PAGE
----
How to cook stuffed grape leaves
Every recipe involves some method of stacking the rolled leaves in a pot and covering with a flavorful broth. I have experimented so much with broths, meat on the bottom, potatoes on the bottom, vines on the bottom, pressure cooking, simmering with a weight on top, and baking in the oven. Being an avid mahshy eater, from a variety of homes and regions, I can assure you I have a fairly good summary for impeccable results. They are all simply delicious methods, but here is my favorite method and combination of strategies:
- While the Egyptian grape leaves are filled with a vegan mixture, we do cook it in some broth. I either pour on chicken broth into the sauce, or to get extra fancy and to my children’s delight, line the bottom of the pot with lamb chops. The bone is important- it releases flavorful broth in the cooking liquid in lieu of chicken broth. I prefer any cut of beef with bone to lamb, but my kids love lamb. Lamb in the pot is also traditional to the Syrian and Lebanese recipes I grew up enjoying and absolutely LOVE.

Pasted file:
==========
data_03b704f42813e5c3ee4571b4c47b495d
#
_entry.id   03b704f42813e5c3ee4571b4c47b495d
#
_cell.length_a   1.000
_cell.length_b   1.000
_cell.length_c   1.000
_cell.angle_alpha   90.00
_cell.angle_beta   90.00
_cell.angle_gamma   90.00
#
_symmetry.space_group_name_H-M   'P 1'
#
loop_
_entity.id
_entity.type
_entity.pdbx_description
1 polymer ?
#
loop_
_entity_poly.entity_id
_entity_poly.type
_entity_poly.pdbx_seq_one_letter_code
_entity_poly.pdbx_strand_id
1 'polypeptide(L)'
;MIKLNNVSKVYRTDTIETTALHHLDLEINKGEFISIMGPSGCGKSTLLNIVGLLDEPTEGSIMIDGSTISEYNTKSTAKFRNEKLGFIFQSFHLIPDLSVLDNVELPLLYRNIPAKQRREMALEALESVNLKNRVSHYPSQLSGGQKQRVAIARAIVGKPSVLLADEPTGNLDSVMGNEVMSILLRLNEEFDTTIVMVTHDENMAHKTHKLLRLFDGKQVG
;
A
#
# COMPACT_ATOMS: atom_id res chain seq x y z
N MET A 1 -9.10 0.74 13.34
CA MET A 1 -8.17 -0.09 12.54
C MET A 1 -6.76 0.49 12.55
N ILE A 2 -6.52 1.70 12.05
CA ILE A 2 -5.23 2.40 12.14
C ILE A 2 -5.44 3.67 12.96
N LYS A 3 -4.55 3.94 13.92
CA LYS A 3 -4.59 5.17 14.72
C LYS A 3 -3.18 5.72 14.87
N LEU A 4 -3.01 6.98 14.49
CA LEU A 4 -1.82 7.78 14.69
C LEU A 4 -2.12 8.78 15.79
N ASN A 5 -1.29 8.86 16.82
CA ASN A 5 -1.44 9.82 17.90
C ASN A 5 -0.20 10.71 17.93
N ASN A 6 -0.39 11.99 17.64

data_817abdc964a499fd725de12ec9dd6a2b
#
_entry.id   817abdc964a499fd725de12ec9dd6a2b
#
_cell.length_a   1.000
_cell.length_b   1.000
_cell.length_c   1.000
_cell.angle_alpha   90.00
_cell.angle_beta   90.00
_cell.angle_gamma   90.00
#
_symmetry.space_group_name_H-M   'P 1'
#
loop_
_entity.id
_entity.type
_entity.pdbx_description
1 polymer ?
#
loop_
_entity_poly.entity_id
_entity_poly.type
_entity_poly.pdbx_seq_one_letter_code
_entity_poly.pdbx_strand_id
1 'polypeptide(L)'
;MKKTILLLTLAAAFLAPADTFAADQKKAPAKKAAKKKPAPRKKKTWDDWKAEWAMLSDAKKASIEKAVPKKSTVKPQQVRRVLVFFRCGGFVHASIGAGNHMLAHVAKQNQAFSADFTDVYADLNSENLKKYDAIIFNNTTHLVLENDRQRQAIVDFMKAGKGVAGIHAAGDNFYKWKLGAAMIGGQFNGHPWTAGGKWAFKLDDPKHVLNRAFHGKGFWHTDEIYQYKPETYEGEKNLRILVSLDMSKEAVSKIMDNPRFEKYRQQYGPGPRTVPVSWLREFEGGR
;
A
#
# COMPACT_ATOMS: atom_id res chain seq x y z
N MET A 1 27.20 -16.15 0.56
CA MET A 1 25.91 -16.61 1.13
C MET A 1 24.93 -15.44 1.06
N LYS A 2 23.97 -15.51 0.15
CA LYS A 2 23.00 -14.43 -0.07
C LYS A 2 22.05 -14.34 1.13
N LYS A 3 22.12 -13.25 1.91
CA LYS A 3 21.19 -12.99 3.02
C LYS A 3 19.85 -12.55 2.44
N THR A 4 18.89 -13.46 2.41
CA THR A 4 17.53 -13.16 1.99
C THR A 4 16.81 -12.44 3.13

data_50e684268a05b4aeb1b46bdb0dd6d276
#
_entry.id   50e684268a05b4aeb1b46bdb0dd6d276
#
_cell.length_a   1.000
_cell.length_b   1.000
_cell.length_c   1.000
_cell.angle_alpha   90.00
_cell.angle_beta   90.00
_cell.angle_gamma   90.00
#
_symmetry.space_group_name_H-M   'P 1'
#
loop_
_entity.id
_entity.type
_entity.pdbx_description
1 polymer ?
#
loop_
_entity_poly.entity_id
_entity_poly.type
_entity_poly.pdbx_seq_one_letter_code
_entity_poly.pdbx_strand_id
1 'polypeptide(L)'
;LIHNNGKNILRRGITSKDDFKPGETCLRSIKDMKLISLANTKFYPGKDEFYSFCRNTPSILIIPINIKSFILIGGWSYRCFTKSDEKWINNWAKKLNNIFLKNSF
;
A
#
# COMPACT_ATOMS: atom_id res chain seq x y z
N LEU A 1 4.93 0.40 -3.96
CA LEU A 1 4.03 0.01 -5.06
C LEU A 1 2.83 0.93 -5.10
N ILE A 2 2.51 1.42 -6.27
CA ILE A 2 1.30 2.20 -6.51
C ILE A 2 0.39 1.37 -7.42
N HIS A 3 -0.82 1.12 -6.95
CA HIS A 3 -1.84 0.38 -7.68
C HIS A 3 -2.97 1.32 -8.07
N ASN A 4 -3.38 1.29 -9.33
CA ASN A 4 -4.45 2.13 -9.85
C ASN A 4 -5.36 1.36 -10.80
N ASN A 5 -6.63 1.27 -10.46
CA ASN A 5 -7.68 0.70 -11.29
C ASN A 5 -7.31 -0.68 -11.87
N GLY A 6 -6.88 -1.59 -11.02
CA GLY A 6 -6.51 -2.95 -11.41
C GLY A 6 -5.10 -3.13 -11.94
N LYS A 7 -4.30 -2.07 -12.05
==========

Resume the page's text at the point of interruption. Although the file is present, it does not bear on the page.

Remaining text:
- Always line the bottom of the pot with thickly sliced potatoes. Always. These are a favorite for all. They soak up all that tangy sauce flavor, and protect your precious hand rolled grape leaves from scorching. Throw in some tomato slices too for lovely color and extra flavor. The cuts of meat, if using, can go in between the potato slices or underneath them.
- Use lots of garlic. I layer the bottom of the pot with potatoes and meat on top of olive oil that was simmering on low with sliced or minced garlic. Also sprinkle sliced garlic between the layers of grape leaves.
- Simmer the pot of leaves on the stove top (in an oven proof pot such as an enameled cast iron Staub) for a good 30 minutes to get them tender. Then transfer the pot to the oven at 400 degrees (f) for 20 minutes to get everything nicely charred and crispy. Everyone who has tried these absolutely love it. The smoky flavor, the crispy charred leaves, and other vegetables get so perfectly cooked this way.
- I always throw in rolled onions and stuffed zucchinis into the same pot of grape leaves. This started by mistake because I would always have extra rice- but I find that these help hold the grape leaves in place and they don’t unravel! I don’t need to use a weight. The rolled onions also lend to the flavorful broth, of course. Iraqi dolma is amazing and almost always features rolled onions. You can find my method for stuffing zucchinis and other veggies here.